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A new open-access publication considers ways of learning about terrestrial life from a watery angle.

How would "normal life" look if seen from an unorthodox perspective? This is a core question in social and cultural anthropology. Some have argued that by learning about other social and cultural worlds, we can more clearly understand the problems in our own culture and society, and more effectively strive to solve them. More recently, especially anthropologists working with indigenous peoples in the Americas have suggested that we don't live in a "multicultural" world at all. Rather what we tend to call "cultural difference" may be a question of embodied perspective. All living beings share "culture", but their bodies differ, and therefore the world presents itself differently to them. What to a human may look like "blood" may look like "beer" to a puma. 

In a recently published essay, DELTA team researcher Franz argues that considering water-based livelihoods and people's relations with water can help bring about a change in perspective, and thereby can teach us something about our taken-for-granted, terrestrial life. This essay is an epilogue in a special issue of the Open Access journal Anthropological Notebooks. The special issue, edited by Benjamin Bowles (SOAS), Maarja Kaaristo (Manchester Metropolitan University) and Natasa Rogelja Caf (Slovenian Academy of Sciences and Arts), is entitled Dwelling on and with water – materialities, (im)mobilities and meanings.

The articles collected in this special issue, all dealing with life in relation to water, be in reservoirs, canals or the shore, reminded Franz not only of the discussions about perspectivism, but also about a series of photographs by the artist and researcher Simon Read. In the series that he calls "Seamarks - Panoramic Camera", Read had fixed a camera to a boat, and took panoramic photographs that reflected the movement of the boat and viewer (see image above). The land, here, is not the solid and predictable place that we often pretend it is. Shifting our perspective to the water may therefore yield new ideas about life on the land.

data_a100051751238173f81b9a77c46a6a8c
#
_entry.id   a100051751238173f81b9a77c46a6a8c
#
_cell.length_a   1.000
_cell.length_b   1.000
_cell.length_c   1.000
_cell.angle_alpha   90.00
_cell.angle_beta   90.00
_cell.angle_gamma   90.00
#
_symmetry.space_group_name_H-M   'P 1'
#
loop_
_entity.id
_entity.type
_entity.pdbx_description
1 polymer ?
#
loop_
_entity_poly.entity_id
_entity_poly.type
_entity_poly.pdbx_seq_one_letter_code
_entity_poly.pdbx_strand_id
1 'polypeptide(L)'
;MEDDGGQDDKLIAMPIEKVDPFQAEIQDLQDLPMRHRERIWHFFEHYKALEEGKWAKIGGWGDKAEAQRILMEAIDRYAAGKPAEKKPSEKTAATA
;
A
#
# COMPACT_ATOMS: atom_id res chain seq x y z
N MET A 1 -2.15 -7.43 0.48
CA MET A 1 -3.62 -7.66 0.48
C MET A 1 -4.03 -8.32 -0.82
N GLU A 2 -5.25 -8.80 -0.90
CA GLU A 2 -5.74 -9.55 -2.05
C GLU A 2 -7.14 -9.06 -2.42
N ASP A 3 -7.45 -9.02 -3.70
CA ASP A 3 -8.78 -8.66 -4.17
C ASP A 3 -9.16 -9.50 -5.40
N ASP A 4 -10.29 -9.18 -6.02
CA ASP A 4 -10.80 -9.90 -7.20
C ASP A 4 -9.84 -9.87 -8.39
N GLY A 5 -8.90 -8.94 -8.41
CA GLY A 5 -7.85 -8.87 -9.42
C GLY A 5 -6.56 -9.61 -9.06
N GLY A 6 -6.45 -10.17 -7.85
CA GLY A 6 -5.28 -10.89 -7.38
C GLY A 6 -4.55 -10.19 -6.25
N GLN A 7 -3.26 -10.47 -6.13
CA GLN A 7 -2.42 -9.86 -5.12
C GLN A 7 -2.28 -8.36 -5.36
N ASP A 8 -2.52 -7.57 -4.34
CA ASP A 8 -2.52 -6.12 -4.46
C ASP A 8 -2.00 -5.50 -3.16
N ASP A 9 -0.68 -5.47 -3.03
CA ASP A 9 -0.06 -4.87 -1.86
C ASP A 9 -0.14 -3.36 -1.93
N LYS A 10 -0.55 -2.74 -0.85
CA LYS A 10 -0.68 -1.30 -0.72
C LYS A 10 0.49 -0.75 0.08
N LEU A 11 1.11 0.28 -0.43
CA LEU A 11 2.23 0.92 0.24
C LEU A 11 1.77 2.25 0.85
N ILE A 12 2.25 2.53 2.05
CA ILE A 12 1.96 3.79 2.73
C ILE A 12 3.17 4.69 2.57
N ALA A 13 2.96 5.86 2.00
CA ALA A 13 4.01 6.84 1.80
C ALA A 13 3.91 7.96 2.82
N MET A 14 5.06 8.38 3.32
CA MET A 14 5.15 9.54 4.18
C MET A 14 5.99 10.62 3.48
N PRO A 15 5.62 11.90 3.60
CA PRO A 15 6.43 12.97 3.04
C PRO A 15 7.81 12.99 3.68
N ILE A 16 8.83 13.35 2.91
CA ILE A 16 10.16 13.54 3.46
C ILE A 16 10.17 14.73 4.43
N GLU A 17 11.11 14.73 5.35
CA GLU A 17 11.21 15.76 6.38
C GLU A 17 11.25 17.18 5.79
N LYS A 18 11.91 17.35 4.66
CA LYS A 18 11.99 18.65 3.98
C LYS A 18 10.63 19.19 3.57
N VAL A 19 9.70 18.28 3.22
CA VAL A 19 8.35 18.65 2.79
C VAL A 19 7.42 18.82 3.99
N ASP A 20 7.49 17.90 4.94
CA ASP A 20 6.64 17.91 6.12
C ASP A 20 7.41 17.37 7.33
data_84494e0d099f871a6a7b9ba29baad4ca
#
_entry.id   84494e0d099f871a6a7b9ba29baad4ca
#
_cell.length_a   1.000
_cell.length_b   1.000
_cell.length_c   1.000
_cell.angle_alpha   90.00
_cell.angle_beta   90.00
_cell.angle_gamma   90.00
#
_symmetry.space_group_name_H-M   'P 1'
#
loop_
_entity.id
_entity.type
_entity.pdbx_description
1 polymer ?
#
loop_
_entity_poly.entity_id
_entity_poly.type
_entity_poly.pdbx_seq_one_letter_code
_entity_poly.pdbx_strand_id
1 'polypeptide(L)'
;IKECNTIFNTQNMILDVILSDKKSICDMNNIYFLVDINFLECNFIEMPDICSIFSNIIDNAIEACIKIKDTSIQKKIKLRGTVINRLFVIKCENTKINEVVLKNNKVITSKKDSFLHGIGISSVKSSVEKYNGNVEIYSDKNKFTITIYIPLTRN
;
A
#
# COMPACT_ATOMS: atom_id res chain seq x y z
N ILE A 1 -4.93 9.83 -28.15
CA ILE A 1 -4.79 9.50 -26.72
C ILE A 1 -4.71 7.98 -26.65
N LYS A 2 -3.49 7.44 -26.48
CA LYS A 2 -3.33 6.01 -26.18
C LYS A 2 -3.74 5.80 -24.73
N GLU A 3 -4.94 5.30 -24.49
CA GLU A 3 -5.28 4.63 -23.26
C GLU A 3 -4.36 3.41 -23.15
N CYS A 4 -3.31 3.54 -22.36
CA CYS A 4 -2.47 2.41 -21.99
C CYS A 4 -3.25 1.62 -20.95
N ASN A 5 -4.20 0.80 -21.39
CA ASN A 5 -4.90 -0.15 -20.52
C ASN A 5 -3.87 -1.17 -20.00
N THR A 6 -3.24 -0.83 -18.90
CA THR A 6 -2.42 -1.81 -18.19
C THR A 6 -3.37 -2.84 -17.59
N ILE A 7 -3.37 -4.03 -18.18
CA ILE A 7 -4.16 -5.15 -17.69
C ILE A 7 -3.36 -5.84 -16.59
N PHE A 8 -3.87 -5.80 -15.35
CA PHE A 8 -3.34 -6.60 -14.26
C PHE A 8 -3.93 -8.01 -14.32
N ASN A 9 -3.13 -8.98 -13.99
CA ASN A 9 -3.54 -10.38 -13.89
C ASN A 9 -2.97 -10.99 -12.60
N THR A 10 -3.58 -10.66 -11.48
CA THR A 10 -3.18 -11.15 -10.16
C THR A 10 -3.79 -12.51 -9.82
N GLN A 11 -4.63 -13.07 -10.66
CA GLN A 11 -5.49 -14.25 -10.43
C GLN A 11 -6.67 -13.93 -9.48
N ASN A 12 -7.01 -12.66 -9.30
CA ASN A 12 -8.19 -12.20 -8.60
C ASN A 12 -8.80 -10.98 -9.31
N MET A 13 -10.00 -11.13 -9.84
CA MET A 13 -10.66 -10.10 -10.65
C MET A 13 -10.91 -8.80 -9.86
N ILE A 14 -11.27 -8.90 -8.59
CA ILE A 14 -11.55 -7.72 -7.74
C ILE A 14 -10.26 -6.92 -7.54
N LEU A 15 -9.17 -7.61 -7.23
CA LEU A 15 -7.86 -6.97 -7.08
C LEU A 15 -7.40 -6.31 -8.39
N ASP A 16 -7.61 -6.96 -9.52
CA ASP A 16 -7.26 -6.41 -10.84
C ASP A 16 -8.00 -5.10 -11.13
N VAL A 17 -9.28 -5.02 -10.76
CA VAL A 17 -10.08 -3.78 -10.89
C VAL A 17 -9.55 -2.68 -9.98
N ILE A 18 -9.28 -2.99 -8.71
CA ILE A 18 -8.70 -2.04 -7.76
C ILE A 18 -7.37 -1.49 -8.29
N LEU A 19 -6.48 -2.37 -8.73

The essay, along with the others in the collection, can be downloaded for free.


Hydro-perspectivism: Terrestrial life from a watery angle


This essay introduces the idea of hydro-perspectivism in order to better understand what happens if anthropologists, alongside their research participants, comment on terrestrial life from a watery angle. Based on a close reading of the contributions to this special issue, it indicates how being afloat rather than grounded, shifts people’s points of reference around, even though their general cultural framework might remain the same. A perspectivist, rather than representational, approach to the juxtaposition of water- and land-based subject positions pays heed to the specific materialities of watery heterotopias and to the ways water may engender certain social and political forms. This also means that different waters and waterways produce different perspectives – a British canal fashions different points of view than an Atlantic beach or a Taiwanese drinking water reservoir. As a way of making the familiar strange and the strange familiar, hydro-perspectivism can serve as a technique to afford a new look at our terrestrial assumptions and identify problems and blind spots in our received ways of thinking.